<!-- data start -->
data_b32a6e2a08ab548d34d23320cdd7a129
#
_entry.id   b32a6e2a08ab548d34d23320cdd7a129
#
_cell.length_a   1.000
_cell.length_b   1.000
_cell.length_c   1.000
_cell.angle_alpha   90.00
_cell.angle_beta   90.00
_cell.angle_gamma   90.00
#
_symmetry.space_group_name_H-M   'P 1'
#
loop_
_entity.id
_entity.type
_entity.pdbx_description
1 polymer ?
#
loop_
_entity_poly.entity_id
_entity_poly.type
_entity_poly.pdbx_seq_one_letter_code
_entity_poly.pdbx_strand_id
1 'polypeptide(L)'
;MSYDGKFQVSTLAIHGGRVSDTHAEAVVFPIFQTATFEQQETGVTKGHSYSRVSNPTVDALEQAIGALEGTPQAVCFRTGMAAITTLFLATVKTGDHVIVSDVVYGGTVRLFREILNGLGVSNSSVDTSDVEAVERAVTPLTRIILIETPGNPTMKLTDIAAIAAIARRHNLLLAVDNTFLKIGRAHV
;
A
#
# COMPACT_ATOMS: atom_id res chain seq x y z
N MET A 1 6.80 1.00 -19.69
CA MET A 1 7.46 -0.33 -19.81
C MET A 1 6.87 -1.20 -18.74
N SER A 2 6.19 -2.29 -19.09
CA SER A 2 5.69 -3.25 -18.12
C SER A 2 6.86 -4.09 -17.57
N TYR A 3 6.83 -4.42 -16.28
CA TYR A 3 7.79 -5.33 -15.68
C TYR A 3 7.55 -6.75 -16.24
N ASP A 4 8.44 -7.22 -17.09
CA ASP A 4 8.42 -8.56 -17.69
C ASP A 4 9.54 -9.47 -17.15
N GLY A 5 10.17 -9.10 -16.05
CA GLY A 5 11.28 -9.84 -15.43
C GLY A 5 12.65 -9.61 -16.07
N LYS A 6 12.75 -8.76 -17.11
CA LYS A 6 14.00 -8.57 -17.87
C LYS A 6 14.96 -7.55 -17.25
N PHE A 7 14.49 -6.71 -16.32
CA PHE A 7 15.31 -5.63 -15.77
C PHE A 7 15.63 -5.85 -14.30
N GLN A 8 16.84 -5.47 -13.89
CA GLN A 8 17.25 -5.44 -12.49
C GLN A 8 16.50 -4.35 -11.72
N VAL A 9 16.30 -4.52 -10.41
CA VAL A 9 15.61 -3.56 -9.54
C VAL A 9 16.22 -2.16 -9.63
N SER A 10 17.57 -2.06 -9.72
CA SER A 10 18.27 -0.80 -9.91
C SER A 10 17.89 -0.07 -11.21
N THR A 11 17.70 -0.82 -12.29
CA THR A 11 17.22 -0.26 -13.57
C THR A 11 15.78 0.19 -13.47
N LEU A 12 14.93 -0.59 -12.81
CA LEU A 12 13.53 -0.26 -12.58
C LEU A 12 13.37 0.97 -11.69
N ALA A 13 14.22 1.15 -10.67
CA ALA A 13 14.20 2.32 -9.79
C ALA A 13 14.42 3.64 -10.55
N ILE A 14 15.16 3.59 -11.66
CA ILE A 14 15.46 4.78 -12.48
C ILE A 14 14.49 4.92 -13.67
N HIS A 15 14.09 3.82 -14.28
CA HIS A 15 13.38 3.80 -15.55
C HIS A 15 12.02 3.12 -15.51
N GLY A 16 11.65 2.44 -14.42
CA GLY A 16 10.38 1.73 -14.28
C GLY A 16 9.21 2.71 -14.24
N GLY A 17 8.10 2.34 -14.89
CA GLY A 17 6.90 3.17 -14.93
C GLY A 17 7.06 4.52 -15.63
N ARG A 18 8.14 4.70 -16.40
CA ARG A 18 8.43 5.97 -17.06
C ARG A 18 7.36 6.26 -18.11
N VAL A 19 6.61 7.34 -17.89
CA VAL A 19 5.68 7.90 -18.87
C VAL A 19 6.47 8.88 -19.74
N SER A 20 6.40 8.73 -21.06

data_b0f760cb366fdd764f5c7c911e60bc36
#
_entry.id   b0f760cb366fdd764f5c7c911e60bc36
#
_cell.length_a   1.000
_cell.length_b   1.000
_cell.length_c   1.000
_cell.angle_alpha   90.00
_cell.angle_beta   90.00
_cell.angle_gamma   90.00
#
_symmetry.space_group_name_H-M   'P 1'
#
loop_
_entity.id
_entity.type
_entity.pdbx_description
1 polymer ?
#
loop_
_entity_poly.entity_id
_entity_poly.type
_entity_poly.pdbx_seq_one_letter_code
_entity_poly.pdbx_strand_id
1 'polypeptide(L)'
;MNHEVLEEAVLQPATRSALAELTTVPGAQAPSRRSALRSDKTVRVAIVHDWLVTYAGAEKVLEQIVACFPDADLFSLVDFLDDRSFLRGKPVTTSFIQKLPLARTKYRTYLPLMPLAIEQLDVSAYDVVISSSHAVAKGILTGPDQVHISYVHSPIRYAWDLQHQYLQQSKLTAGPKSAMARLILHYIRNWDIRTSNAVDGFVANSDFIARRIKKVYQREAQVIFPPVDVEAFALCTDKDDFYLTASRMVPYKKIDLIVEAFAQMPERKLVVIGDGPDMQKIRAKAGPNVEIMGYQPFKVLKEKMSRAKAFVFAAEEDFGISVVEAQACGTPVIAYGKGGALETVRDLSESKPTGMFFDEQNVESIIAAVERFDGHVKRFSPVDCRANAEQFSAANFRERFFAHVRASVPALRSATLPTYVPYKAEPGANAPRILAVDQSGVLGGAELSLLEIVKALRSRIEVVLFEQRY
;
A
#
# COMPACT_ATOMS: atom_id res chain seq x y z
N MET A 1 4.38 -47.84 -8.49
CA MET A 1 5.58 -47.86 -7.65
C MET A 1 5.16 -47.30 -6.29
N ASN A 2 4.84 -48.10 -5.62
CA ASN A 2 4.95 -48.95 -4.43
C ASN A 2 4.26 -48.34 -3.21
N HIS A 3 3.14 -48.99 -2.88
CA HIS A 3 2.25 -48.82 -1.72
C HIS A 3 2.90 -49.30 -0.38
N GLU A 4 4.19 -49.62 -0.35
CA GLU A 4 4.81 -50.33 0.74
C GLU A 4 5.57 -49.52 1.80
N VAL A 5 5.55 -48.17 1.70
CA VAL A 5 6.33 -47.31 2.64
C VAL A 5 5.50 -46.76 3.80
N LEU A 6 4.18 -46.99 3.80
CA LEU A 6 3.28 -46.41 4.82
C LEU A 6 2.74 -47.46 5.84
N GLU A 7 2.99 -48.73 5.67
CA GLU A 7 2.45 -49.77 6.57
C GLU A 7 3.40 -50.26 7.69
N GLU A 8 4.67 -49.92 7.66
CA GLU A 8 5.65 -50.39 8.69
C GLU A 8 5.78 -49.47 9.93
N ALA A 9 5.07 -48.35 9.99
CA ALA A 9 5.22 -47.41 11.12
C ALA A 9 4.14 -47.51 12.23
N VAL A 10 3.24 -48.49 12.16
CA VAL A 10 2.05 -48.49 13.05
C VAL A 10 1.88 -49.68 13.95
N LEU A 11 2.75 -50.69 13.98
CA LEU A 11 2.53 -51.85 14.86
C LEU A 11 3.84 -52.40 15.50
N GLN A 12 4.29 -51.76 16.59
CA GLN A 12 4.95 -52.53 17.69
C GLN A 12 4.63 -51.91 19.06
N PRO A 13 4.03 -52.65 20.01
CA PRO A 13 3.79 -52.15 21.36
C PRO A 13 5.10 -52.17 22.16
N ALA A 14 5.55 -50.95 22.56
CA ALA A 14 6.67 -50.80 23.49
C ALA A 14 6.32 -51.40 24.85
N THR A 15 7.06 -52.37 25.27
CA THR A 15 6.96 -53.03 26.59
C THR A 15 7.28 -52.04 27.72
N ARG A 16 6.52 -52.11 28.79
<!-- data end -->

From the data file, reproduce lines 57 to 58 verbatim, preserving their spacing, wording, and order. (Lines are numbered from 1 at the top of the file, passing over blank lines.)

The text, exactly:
C VAL A 9 16.22 -2.16 -9.63
N SER A 10 17.57 -2.06 -9.72